How Is Military Divorce Different?

Military divorce is a very different process from civilian divorce. It is decided not in military court, but in state courts. Not all Maryland family law attorneys are experienced in military divorce. Families with a spouse in uniform contemplating divorce should seek out attorneys who understand these differences in military divorces and have vast experience and knowledge about these cases.

At Reinstein, Glackin, & Herriott, LLC, in Bowie and Rockville, Maryland, we serve military personnel and their spouses at Joint Base Andrews, Fort Meade, Naval Surface Warfare Center (Indian Head Division), Walter Reed National Military Medical Center, United States Naval Academy, Joint Base Anacostia-Bolling, Patuxent River Naval Air Station and Aberdeen Proving Ground. We understand the challenges of dividing military pensions and benefits and the necessity to keep divorce from affecting one's career or security clearance.

Understanding Retirement Pay And Military Pensions

The Uniformed Services Former Spouse Protection Act, or USFSPA, is the federal law governing the division of military pensions.The question of which state can divide a military pension is complex and requires the assistance of an attorney experienced in this area.

Our firm can answer your questions about the division of your pension and also explain recent changes to military retirement plans that can impact divorce negotiations.

Understanding Retirement Pay And Military Pensions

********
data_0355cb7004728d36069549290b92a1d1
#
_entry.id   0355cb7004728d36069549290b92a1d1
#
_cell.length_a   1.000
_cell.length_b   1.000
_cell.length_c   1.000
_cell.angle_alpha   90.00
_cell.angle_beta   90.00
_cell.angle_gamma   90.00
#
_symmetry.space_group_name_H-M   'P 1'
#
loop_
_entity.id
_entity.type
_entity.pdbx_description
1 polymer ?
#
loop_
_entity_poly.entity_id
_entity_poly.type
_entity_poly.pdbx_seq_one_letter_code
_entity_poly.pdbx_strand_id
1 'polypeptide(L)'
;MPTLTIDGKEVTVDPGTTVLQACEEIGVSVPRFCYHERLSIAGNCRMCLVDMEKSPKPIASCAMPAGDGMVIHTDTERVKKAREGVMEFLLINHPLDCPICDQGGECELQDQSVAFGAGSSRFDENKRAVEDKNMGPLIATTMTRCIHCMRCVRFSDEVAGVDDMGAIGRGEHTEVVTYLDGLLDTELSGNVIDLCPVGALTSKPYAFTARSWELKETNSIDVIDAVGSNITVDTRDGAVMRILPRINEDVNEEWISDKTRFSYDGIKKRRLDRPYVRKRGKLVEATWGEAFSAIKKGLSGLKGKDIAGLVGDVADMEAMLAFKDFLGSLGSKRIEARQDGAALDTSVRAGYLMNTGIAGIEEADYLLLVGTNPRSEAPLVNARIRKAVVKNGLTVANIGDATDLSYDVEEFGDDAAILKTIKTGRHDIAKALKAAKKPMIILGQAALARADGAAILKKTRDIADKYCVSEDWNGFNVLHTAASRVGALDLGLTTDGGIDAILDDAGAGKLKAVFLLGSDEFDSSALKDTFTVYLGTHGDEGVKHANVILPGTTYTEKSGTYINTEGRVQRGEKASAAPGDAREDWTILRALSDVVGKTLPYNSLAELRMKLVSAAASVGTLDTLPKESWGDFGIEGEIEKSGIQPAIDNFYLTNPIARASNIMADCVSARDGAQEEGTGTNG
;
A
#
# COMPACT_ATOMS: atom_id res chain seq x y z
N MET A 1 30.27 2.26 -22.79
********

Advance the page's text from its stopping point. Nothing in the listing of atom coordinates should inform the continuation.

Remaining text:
The Uniformed Services Former Spouse Protection Act, or USFSPA, is the federal law governing the division of military pensions. This law stipulates that only the state where the military member lives has the power to divide the military pension in a divorce. This means that if you choose the wrong state to file for divorce in, the court may not have the authority to divide the pension. You must choose your filing state with care.

Our firm can answer your questions about the division of your pension and also explain recent changes to military retirement plans that can impact divorce negotiations.

About The Servicemembers Civil Relief Act

Typically, when one spouse informs the other of impending divorce, the other spouse must respond within a set period of days. This schedule may have to be set aside if the service member is on active duty. The Servicemembers Civil Relief Act (SCRA) allows the service member to slow down the proceedings for 90 days or longer. The idea behind the law is that duty comes first, and personal matters sometimes must wait. A servicemember should seek the assistance of an attorney experienced in this area before filing anything with the court, as they may waive important rights.

Child Support Amounts Differ For Military Members

Service members are required by law to provide adequate child support for their children. Every branch of the armed forces (except the Air Force) has its own rules on how much must be paid. However, the entry of a state court order of support supersedes these military instructions.

Reinstein, Glackin & Herriott — A Highly Regarded Firm For Military Divorce

Call our lawyers in Bowie or Rockville, Maryland, at 301-850-7349 or toll-free number at 800-237-3137. Or, if you prefer, send an email. We are ready to help you move on to a better future.